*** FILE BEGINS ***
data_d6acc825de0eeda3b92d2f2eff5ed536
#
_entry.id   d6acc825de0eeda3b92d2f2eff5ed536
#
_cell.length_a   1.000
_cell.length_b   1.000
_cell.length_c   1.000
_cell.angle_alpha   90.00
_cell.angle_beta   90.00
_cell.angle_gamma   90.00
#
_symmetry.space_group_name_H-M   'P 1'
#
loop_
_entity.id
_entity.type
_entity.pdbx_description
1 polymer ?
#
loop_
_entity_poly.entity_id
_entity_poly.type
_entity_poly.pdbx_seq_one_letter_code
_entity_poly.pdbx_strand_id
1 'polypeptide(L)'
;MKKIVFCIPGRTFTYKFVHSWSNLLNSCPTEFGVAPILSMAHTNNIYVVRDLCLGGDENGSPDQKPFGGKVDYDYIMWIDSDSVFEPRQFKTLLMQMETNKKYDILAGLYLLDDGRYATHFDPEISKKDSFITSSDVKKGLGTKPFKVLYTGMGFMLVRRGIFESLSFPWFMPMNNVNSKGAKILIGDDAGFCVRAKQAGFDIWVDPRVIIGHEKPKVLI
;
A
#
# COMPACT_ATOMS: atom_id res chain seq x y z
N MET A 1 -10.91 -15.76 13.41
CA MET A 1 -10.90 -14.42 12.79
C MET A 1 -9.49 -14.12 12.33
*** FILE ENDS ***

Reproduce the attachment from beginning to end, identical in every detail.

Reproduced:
data_d6acc825de0eeda3b92d2f2eff5ed536
#
_entry.id   d6acc825de0eeda3b92d2f2eff5ed536
#
_cell.length_a   1.000
_cell.length_b   1.000
_cell.length_c   1.000
_cell.angle_alpha   90.00
_cell.angle_beta   90.00
_cell.angle_gamma   90.00
#
_symmetry.space_group_name_H-M   'P 1'
#
loop_
_entity.id
_entity.type
_entity.pdbx_description
1 polymer ?
#
loop_
_entity_poly.entity_id
_entity_poly.type
_entity_poly.pdbx_seq_one_letter_code
_entity_poly.pdbx_strand_id
1 'polypeptide(L)'
;MKKIVFCIPGRTFTYKFVHSWSNLLNSCPTEFGVAPILSMAHTNNIYVVRDLCLGGDENGSPDQKPFGGKVDYDYIMWIDSDSVFEPRQFKTLLMQMETNKKYDILAGLYLLDDGRYATHFDPEISKKDSFITSSDVKKGLGTKPFKVLYTGMGFMLVRRGIFESLSFPWFMPMNNVNSKGAKILIGDDAGFCVRAKQAGFDIWVDPRVIIGHEKPKVLI
;
A
#
# COMPACT_ATOMS: atom_id res chain seq x y z
N MET A 1 -10.91 -15.76 13.41
CA MET A 1 -10.90 -14.42 12.79
C MET A 1 -9.49 -14.12 12.33